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dc.contributor.authorSteinke, Elaine E.
dc.contributor.authorJohansen, Pernille Palm
dc.contributor.authorFridlund, Bengt G. A.
dc.contributor.authorBrostrom, A.
dc.date.accessioned2016-03-29T15:40:46Z
dc.date.available2016-03-29T15:40:46Z
dc.date.issued2016-01
dc.identifier.citationSteinke, E., Palm Johansen, P., Fridlund, B. and Broström, A. (2016), Determinants of sexual dysfunction and interventions for patients with obstructive sleep apnoea: a systematic review. International Journal of Clinical Practice, 70: 5–19. doi: 10.1111/ijcp.12751en_US
dc.identifier.issn1368-5031
dc.identifier.otherWOS:000371231100002
dc.identifier.urihttp://dx.doi.org/10.1111/ijcp.12751
dc.identifier.urihttp://hdl.handle.net/10057/11981
dc.descriptionClick on the DOI link to access the article (may not be free).en_US
dc.description.abstractAims: Obstructive sleep apnoea (OSA) may negatively affect a couple's sexual relationship. This systematic review evaluated what characteristics are determinants of sexual function and dysfunction in women and men with OSA, and what interventions are shown to be effective. Methods: A systematic literature review was conducted using PubMed, CINAHL, Cochrane and TRIP, and articles published between January 2004 and December 2014 in English; original research; adults >= 18 years; and both experimental and non-experimental designs. The Effective Public Health Practice Project Quality Assessment Tool for Quantitative Studies was used to assess study quality. Of 21 studies, six studies (no randomised control trials, RCTs) included women and 15 (with six RCTs) studies included men. Extracted data were scrutinised and adjusted until consensus was reached; suitable quantitative data were pooled in statistical meta-analysis. Results: Sexual function was affected similarly in both genders, but effective interventions were reported only for men. In some studies, OSA severity and medications contributed to greater sexual dysfunction. In women, menopausal status, hormone levels and SaO(2) < 90% were determinants of sexual dysfunction, while for men factors included BMI, hormonal status and inflammatory markers. Continuous positive airway pressure (CPAP) not only improved clinical measures such as excessive daytime sleepiness but also the erectile and orgasmic function. Nevertheless, sildenafil was superior CPAP with regard to erectile dysfunction. Conclusions: The findings illustrate important contributors to sexual dysfunction; however, firm generalisations cannot be made. There were limited RCTs and none for women, indicating further RCTs are needed to determine how OSA affects sexual function.en_US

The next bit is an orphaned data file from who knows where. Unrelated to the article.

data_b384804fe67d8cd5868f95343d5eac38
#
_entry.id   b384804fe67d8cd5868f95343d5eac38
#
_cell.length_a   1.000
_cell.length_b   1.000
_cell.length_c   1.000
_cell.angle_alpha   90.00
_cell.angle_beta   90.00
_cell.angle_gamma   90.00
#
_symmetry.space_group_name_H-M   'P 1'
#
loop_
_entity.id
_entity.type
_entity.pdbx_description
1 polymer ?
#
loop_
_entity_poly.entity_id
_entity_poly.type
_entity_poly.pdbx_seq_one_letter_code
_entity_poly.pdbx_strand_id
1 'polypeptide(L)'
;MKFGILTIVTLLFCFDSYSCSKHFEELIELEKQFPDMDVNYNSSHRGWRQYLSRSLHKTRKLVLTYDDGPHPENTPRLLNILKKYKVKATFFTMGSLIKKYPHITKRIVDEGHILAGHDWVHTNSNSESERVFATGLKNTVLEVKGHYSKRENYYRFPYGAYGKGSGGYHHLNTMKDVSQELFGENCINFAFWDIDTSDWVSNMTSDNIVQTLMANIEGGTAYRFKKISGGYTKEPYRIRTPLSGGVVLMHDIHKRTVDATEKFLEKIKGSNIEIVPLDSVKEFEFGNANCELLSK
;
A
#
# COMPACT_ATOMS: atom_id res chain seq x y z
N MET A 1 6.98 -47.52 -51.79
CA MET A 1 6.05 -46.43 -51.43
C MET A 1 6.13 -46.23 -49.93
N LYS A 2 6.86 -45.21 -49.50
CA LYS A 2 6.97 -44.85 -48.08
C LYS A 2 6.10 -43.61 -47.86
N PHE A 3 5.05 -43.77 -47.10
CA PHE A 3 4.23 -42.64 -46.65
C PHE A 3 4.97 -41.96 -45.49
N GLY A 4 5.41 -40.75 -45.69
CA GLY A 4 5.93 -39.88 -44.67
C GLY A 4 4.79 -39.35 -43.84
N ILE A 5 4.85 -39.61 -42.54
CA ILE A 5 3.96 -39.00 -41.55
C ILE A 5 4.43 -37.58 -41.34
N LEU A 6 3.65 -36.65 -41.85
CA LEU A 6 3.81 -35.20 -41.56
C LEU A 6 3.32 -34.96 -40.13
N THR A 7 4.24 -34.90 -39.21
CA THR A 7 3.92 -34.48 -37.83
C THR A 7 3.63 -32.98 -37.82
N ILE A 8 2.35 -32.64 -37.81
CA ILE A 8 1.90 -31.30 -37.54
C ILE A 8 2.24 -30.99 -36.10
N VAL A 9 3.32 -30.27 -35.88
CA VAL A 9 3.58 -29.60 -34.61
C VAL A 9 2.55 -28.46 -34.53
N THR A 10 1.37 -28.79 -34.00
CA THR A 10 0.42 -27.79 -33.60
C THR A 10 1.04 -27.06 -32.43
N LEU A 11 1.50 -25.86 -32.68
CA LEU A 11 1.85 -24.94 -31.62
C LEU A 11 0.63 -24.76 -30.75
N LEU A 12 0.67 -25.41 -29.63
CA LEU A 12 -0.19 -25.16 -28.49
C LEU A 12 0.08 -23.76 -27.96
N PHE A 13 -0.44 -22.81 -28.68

dc.language.isoen_USen_US
dc.publisherWiley Periodicals, Inc.en_US
dc.relation.ispartofseriesInternational Journal of Clinical Practice;v.70:no.1
dc.subjectPositive airway pressureen_US
dc.subjectErectile dysfunctionen_US
dc.subjectCPAP-treatmenten_US
dc.subjectWomenen_US
dc.subjectTherapyen_US
dc.subjectMenen_US
dc.subjectAdultsen_US
dc.subjectLifeen_US
dc.subjectPerspectiveen_US
dc.subjectPrevalenceen_US
dc.titleDeterminants of sexual dysfunction and interventions for patients with obstructive sleep apnoea: a systematic reviewen_US
dc.typeArticleen_US
dc.rights.holder© 2015 John Wiley & Sons Ltden_US


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